Businesses are now at a stage where employees can work from any location at any time with just the use of a laptop and Wi-Fi. Whether it’s working from home or across the globe, one thing business executives are not being able to live without in a technology-driven era is a skilled and dedicated IT team. IT professionals are tasked with the responsibility to keep technology working throughout the office daily, as well keeping cybersecurity up to date in order to prevent security breaches within the organisation. The IT teams are indeed the guardians of businesses data and sensitive information and are in charge of not allowing it to fall into the wrong hands.
Last year alone, Australians lost over $2 million to hackers trying to access personal information. To curb this, the Australian Federal Government passed legislation that requires companies that make over three-million dollars a year to notify the government in the event they are breached.
The implementation of this law can potentially cause financial and reputational damage to organisations that do not take their security seriously. In order to avoid this, businesses must first manage the access that individuals within the organisation have, as security starts from the inside. By making sure the IT team is putting in place processes to monitor dormant accounts, manage privileged access accounts, and limit employee snooping, businesses can be in a much better position to avoid a breach and suffering the lasting ramifications as a result.
Stricter IT processes in place
It is imperative that organisations put into effect strict processes that IT teams can follow. An example of a process that gets overlooked by many organisations is the management of dormant accounts within a business. In fact, according to a recent study by One Identity, over 30 percent of businesses in Australia wait a year or more before checking for dormant accounts within the network. IT teams must be confident that accounts are correctly managed once an employee leaves the business or moves to a different position.
Best practices demand that access is removed from employee accounts that are no longer active. In the case where an employee changes roles, access needs to be altered to provide the new access and authorisation required for the new role and remove access that is no longer needed.
Oftentimes, the removal of no-longer-needed access is overlooked, or worse, role cloning exists. Role cloning occurs when an employee has access like a fellow employee, the unnecessary access could be cloned to another employee and so forth. When user accounts are not de-provisioned, they are open invitations for disgruntled employees, hackers or other threat actors, to exploit the accounts and gain access to sensitive systems and information.
Privileged access accounts
Another issue that goes unnoticed by many IT teams, is the management of privileged accounts. In the same One Identity survey, 80 percent of Australian IT professionals face challenges when it comes to managing privileged passwords within their organisations. Businesses use many different methods to secure information in regard to these administrator accounts, some still even using paper logbooks as a secure means of storage.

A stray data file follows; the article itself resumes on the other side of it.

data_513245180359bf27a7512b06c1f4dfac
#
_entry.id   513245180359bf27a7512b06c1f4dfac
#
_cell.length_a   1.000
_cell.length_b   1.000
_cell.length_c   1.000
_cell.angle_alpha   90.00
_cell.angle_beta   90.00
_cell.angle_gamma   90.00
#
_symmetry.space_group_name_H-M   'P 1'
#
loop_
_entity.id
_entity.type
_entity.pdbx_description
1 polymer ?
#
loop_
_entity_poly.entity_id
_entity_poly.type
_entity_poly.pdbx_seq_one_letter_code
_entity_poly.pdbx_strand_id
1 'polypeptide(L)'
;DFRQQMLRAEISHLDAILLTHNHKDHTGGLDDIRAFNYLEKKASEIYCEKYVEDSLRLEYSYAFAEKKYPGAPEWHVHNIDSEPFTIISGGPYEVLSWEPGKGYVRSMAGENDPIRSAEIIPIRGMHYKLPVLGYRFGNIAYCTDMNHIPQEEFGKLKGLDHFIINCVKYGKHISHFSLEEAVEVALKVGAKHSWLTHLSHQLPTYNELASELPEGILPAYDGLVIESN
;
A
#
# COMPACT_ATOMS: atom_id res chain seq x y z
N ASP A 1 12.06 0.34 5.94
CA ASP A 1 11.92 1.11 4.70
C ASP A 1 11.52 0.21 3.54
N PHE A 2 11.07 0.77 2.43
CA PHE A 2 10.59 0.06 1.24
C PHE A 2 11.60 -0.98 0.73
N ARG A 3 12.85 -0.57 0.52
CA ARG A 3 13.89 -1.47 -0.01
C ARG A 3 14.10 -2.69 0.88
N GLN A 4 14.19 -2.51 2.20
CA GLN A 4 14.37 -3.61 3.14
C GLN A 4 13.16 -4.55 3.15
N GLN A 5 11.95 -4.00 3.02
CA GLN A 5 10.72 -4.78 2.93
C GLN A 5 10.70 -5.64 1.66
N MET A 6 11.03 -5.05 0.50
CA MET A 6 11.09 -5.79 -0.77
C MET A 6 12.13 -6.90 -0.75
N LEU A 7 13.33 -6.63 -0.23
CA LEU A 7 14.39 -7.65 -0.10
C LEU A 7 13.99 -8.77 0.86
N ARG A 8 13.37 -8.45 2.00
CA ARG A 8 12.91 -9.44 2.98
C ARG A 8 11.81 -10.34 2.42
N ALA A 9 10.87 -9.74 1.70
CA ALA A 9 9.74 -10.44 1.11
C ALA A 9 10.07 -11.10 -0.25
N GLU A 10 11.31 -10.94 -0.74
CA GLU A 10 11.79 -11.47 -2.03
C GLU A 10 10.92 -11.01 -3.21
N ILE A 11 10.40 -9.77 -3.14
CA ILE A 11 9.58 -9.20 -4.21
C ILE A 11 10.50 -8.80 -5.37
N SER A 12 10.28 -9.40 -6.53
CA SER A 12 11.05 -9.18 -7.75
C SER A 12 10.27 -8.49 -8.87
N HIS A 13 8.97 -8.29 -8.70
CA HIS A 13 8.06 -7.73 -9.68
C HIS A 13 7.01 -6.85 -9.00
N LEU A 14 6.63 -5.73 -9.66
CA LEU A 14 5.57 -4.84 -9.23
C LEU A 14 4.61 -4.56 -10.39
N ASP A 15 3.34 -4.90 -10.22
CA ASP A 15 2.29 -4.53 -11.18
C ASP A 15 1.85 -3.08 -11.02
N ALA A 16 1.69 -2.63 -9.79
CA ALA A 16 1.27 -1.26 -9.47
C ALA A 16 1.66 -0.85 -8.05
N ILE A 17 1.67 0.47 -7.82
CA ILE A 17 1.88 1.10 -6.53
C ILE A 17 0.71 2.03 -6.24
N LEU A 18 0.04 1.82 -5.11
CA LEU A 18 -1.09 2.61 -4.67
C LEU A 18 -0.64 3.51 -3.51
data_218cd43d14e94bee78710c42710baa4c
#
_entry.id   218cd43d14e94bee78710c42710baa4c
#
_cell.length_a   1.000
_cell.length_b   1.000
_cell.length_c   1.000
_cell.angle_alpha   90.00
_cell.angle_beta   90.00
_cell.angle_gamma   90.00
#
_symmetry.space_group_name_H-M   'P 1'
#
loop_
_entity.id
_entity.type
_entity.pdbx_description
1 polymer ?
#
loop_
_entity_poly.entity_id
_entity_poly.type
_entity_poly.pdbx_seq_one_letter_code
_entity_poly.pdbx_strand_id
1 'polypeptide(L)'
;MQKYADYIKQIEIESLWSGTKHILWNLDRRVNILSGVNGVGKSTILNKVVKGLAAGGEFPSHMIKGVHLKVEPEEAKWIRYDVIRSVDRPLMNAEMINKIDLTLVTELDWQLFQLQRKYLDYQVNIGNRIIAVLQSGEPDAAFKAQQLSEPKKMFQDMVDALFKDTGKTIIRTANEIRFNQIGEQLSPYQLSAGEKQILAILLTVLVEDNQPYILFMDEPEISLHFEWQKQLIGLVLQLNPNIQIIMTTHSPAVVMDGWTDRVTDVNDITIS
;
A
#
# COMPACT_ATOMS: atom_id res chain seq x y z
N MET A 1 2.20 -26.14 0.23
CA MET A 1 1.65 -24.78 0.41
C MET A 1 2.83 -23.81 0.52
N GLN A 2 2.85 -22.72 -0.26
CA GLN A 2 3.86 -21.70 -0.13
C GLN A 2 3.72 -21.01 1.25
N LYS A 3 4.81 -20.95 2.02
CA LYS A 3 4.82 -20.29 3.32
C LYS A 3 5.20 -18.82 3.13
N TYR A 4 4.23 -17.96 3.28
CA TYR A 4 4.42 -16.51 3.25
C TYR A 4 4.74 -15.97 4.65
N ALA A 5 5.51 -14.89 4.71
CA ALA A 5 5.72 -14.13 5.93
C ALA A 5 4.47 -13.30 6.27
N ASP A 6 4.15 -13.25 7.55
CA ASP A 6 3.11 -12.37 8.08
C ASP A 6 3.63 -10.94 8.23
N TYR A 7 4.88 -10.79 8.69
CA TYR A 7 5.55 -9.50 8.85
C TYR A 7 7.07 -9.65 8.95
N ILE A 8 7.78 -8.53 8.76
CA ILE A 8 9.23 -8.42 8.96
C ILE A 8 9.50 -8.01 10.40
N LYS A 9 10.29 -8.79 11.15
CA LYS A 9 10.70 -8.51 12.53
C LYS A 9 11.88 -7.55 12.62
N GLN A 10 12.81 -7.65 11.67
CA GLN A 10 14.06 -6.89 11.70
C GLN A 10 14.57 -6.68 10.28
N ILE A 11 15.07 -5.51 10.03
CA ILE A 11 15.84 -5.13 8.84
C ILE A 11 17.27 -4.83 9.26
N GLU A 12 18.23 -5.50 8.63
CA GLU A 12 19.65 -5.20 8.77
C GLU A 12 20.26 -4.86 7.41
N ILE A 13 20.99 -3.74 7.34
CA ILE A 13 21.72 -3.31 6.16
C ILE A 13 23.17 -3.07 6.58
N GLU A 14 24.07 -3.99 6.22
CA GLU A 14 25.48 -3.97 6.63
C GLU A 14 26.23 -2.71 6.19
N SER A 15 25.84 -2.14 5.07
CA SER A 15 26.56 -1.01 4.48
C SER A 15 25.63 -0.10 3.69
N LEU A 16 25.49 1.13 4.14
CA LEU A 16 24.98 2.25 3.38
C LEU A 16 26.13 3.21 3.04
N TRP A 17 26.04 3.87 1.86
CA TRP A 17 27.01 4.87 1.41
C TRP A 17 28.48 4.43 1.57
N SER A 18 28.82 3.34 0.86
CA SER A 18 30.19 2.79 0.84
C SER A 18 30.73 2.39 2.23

Privileged accounts grant virtually unlimited access to nearly every component of a company’s IT infrastructure, essentially handing over the keys to a company’s most critical and sensitive systems and data. It is essential organisations use tools and platforms to manage privileged access accounts. IT teams must also not forget to monitor the network for irregular access attempts on a continuous basis and constantly update and change passwords to ensure a breach does not occur from an old password getting made public.
Another key factor to preventing breaches within an organisation is by keeping a lid on some forms of curiosity. Research within Australia has revealed that over 80 percent of workers have tried to access information about the company they work for that is not necessary for their day-to-day work, with the majority of those being members of the IT team.
In fact, the information that is most sought after by staff members is company performance reports. Although employees may not have malicious intentions with this snooping, business reports landing in the wrong hands could be detrimental not only to the organisation itself but stakeholders outside of the business. Even more alarming is the fact that this problem happens across all businesses regardless of size, with smaller companies actually falling victim more often.
Controlling who has access to certain information is a necessity in today’s business world. With the mandatory breach notification laws coming into effect early next year, businesses must be sure that their IT teams are in fact acting as true guardians of their organisation’s data.
The pressure on these IT workers to deliver and not be held responsible for a data breach is high, and in order to ensure they do not become the next target, measures need to be taken to make sure the correct IT processes are in place, privileged access accounts are managed correctly, and employees only access information that is relevant to their jobs. If businesses turn these issues around they will have better luck in 2018.
Article by Richard Cookes, country manager A/NZ, One Identity.